Artificial intelligence is no longer simply the stuff of sci-fi films - it's now being used to help people save for their future. So,for a return of 5%, would you let a robot control your finances?
To use these services, you shareyour past spending behaviour to enable a digital financial assistantto make recommendations on how much you can afford to save. If you're happy with their suggestion, you simply agree with your robotic financial adviserand deposit money into a savings account to get going.
And given that you're chatting to a savings bot through your phone or Facebook account, you'll be prompted to make savings with gifs and emojis - a slightly different type of conversation than you're used to when dealing with your finances.
Which? Money has tested out two savings chatbots - Chip and Plum - along with Cleo, aFacebook-based money monitor, to see whether saving-by-robot is really worth doing.
Chip is a downloadable application for your smartphone. It works on both Android and iOS.
In order for Chip to analyse your spending behaviour and make savings recommendations, you need to give it access it your transaction data. You grant this in 'read-only' format, which means it can't access your payees, set up payments or make any changes to your account.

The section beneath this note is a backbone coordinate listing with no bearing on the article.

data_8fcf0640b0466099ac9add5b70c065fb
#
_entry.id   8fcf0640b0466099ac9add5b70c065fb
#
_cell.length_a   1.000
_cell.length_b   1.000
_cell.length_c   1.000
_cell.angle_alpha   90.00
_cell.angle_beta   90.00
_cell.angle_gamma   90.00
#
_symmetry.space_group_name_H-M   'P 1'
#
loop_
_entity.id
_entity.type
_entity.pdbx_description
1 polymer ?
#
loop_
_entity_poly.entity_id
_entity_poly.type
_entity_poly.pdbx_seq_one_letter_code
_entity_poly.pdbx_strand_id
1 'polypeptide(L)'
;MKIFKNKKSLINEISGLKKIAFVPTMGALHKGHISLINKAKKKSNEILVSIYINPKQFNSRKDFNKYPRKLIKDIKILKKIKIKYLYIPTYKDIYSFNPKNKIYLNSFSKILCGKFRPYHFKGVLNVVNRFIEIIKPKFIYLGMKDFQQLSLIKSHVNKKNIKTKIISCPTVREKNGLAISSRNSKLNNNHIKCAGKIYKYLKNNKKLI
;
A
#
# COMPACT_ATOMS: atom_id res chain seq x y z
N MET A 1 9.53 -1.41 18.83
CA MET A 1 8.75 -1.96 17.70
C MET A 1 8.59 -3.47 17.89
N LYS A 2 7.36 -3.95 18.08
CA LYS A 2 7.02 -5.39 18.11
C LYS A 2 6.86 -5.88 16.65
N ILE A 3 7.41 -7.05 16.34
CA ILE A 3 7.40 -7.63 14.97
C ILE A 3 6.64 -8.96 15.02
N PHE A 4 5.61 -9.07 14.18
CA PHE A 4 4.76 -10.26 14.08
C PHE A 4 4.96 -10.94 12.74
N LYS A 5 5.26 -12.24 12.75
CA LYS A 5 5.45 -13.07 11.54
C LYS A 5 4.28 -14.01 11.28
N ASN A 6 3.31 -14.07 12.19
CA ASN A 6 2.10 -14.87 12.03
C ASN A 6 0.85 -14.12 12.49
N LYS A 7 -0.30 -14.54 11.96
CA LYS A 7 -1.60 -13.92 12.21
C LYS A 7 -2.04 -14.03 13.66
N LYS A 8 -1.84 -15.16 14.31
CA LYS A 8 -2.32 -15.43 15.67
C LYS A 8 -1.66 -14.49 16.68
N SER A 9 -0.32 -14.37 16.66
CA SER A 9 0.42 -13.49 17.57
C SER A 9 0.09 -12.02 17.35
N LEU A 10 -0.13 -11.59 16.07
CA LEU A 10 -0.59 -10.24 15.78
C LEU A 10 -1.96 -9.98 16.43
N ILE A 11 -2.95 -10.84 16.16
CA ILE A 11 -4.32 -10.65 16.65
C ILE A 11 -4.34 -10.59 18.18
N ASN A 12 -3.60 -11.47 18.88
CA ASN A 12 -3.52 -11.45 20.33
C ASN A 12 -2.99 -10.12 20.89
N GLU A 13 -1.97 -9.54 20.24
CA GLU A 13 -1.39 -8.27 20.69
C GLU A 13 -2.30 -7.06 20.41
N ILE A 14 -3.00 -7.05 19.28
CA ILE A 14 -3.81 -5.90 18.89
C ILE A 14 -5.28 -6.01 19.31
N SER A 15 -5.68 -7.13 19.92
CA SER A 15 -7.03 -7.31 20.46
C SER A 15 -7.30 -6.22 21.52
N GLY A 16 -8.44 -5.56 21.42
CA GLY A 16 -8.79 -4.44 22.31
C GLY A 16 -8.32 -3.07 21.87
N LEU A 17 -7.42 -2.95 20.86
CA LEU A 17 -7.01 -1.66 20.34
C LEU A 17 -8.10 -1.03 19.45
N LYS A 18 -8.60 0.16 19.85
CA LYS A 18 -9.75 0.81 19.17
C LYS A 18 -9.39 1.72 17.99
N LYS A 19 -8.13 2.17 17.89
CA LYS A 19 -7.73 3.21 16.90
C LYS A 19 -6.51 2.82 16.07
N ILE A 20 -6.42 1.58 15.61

Every few days, Chip analyses your spending, and will flagwhat it thinks you can afford to save. You then decide whether or not you want to go ahead with that saving.
Having a conversation with Chip is a bit like texting a teenager. You'll see lots of emojis and when you decide to go ahead and make a saving, it will celebrate by posting up video. Here's one example of what we were sent by Chip when we were about to add a £5saving.
Chip pays 1% annually. Interest is accrued weekly and paid out every three months.
But there's an innovative way to grow your money - and it's through recruiting other people to join Chip.You'll get an additional 1% (or £10) for every person who joins Chip from your invitation. Once they make their first saving, your interest rate will tick up.